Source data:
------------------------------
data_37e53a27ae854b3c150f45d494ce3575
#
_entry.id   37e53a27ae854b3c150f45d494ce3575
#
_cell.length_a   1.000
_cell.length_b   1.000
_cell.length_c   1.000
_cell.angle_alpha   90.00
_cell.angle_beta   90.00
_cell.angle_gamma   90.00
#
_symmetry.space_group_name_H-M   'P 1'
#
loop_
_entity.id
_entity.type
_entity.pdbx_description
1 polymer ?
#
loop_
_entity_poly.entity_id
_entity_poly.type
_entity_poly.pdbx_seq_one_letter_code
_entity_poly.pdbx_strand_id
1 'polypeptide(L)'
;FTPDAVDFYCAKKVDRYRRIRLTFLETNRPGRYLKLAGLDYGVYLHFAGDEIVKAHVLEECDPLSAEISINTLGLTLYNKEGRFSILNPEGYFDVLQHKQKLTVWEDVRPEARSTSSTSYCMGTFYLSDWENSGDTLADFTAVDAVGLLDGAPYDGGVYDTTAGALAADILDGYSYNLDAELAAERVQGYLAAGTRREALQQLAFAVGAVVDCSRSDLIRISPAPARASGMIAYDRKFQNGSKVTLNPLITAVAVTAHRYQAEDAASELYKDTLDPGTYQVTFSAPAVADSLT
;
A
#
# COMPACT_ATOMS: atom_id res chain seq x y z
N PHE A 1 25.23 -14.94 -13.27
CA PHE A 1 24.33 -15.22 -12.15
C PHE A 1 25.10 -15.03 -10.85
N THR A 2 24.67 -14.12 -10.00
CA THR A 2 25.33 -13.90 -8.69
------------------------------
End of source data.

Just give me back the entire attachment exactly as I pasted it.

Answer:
data_37e53a27ae854b3c150f45d494ce3575
#
_entry.id   37e53a27ae854b3c150f45d494ce3575
#
_cell.length_a   1.000
_cell.length_b   1.000
_cell.length_c   1.000
_cell.angle_alpha   90.00
_cell.angle_beta   90.00
_cell.angle_gamma   90.00
#
_symmetry.space_group_name_H-M   'P 1'
#
loop_
_entity.id
_entity.type
_entity.pdbx_description
1 polymer ?
#
loop_
_entity_poly.entity_id
_entity_poly.type
_entity_poly.pdbx_seq_one_letter_code
_entity_poly.pdbx_strand_id
1 'polypeptide(L)'
;FTPDAVDFYCAKKVDRYRRIRLTFLETNRPGRYLKLAGLDYGVYLHFAGDEIVKAHVLEECDPLSAEISINTLGLTLYNKEGRFSILNPEGYFDVLQHKQKLTVWEDVRPEARSTSSTSYCMGTFYLSDWENSGDTLADFTAVDAVGLLDGAPYDGGVYDTTAGALAADILDGYSYNLDAELAAERVQGYLAAGTRREALQQLAFAVGAVVDCSRSDLIRISPAPARASGMIAYDRKFQNGSKVTLNPLITAVAVTAHRYQAEDAASELYKDTLDPGTYQVTFSAPAVADSLT
;
A
#
# COMPACT_ATOMS: atom_id res chain seq x y z
N PHE A 1 25.23 -14.94 -13.27
CA PHE A 1 24.33 -15.22 -12.15
C PHE A 1 25.10 -15.03 -10.85
N THR A 2 24.67 -14.12 -10.00
CA THR A 2 25.33 -13.90 -8.69